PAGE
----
Don't overlook this booming group of prospective employees
Lois A. Bowers
The senior living industry will need to add 347,000 new jobs and recruit 1.2 million new employees within the next seven years, when the oldest baby boomers will turn 79, according to Argentum.
It only makes sense to turn to some of the younger, not-yet-retired members of the generation (baby boomers currently are aged 53 to 72) to fill some of those positions. And at least four senior living organizations have committed in writing to doing just that through one national program.
The AARP's Employer Pledge Program is an effort that covers all fields in an effort to help employers solve their current and future staffing challenges and direct job-seekers to employers that value and are hiring experienced workers, defined as those aged 50 or more years.
Specifically, the AARP Employer Pledge states: “We believe in equal opportunity for all workers, regardless of age, and that 50+ workers should have a level playing field in their ability to compete for and obtain jobs. Recognizing the value of experienced workers, we pledge to recruit across diverse age groups and to consider all applicants on an equal basis as we hire for positions within our organization.”
More than 460 employers, many of them operating in the healthcare arena, have signed the pledge, according to the AARP.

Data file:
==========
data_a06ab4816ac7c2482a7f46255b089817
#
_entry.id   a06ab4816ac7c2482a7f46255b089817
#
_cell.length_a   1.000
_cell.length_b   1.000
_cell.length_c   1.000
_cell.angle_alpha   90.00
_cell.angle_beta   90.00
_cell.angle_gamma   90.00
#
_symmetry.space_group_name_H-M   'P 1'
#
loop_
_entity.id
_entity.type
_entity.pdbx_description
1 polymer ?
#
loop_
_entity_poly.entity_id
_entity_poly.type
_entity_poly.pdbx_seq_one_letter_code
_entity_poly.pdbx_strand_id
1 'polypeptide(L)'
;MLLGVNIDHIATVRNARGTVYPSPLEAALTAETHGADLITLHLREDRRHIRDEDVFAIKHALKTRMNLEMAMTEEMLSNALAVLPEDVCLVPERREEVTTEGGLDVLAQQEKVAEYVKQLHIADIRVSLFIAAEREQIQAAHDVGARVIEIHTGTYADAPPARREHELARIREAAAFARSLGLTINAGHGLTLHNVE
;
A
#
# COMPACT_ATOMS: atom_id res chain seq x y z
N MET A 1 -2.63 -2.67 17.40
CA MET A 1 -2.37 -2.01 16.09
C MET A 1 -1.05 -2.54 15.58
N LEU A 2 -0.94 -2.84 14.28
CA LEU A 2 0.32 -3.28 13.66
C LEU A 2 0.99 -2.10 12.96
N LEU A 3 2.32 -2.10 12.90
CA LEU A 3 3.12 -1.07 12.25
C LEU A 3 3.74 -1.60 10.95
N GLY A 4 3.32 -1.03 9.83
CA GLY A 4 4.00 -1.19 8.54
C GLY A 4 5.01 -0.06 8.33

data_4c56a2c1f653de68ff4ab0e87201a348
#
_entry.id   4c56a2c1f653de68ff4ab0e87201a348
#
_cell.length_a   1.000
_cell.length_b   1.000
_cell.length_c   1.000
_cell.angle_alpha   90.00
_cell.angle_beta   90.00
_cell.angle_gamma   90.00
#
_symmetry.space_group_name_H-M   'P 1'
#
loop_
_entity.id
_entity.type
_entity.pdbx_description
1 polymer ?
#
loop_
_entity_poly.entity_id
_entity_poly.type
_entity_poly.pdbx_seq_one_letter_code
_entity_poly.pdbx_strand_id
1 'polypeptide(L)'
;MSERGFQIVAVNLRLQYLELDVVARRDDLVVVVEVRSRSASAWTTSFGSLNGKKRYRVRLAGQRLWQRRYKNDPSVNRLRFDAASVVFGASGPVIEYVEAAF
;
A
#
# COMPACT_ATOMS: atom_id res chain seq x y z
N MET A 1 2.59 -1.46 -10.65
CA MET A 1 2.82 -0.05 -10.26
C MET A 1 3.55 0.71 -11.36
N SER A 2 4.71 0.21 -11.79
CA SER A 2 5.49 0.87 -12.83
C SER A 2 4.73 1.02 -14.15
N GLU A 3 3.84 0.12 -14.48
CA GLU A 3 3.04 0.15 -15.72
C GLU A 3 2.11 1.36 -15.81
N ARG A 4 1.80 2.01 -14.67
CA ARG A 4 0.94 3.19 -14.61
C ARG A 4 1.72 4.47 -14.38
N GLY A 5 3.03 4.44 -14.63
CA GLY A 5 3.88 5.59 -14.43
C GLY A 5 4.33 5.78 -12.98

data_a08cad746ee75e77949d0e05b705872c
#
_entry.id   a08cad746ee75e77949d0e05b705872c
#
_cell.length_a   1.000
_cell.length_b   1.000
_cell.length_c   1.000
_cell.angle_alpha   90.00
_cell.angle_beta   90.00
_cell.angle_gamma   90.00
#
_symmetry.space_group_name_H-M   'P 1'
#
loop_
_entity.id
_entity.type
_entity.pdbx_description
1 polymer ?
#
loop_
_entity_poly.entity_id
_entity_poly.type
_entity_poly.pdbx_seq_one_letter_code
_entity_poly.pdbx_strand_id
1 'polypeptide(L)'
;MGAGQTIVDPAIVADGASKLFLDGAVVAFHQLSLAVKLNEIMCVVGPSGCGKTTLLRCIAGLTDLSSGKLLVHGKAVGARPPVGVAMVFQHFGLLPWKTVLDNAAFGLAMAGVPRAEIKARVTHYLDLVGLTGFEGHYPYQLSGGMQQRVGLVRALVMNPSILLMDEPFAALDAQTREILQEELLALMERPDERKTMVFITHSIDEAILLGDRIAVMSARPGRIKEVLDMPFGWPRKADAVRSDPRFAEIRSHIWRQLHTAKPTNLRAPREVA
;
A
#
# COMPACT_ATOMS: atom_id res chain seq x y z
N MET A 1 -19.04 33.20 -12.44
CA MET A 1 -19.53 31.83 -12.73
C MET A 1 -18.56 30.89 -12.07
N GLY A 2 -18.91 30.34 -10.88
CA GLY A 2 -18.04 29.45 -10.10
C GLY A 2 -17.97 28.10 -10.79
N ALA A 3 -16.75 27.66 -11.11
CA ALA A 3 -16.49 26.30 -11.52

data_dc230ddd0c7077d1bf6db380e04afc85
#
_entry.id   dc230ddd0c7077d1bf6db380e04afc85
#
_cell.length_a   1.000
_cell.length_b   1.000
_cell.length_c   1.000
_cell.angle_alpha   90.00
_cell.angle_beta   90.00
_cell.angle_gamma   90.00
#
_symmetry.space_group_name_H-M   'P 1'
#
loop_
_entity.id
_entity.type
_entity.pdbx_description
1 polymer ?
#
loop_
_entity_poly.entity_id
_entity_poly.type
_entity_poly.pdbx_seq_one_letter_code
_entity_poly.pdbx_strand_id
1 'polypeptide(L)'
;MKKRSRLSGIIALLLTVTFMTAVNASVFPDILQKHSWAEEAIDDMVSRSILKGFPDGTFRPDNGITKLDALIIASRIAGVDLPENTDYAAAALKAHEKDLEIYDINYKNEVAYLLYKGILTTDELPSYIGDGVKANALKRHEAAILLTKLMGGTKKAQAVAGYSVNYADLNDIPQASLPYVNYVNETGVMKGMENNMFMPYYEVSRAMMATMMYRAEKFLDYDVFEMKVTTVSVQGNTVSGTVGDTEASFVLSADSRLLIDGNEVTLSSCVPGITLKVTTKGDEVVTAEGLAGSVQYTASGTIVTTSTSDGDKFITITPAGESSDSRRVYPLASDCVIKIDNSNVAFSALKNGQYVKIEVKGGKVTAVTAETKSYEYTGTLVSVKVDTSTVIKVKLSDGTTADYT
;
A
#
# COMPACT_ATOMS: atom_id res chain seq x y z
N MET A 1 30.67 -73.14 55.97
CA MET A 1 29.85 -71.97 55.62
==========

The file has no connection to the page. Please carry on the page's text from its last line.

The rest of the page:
In just four years, according to the organization, workers aged 50 or more years will make up 35% of the workforce. If you're not already actively looking to this population, you're missing out on numerous job candidates. The initiative also is a nice complement to LeadingAge's vision to “permanently change the image of aging in our society,” including addressing ageism in hiring.
Belmont Village Senior Living said it has seen the benefits of hiring experienced workers.
“We find that the expertise, dependability and work ethic common among the mature workforce is exactly what we look for in our employees,” Tara Arancibia, director of recruitment at Houston-based Belmont Village Senior Living, told me, noting that the company is a “proud supporter” of the Employer Pledge Program.
“Senior living is also a very attractive field for older adults who are retired or are just looking for an opportunity to be of service to others and continue to have the socialization of work,” Arancibia added.
MorningStar Senior Living Vice President of Human Resources Carolyn Reynolds said her company signed the AARP pledge a few months ago.
“At the end of the day, it's another tool for us to use to recruit talent, which every community needs,” she told me.
Companies that sign the pledge get discounts on job postings on the AARP job board, among other benefits. If you'd like to learn more about the program, visit the AARP website or email email@example.com.
Lois A. Bowers is senior editor of McKnight's Senior Living. Follow her on Twitter at @Lois_Bowers. Email her at firstname.lastname@example.org.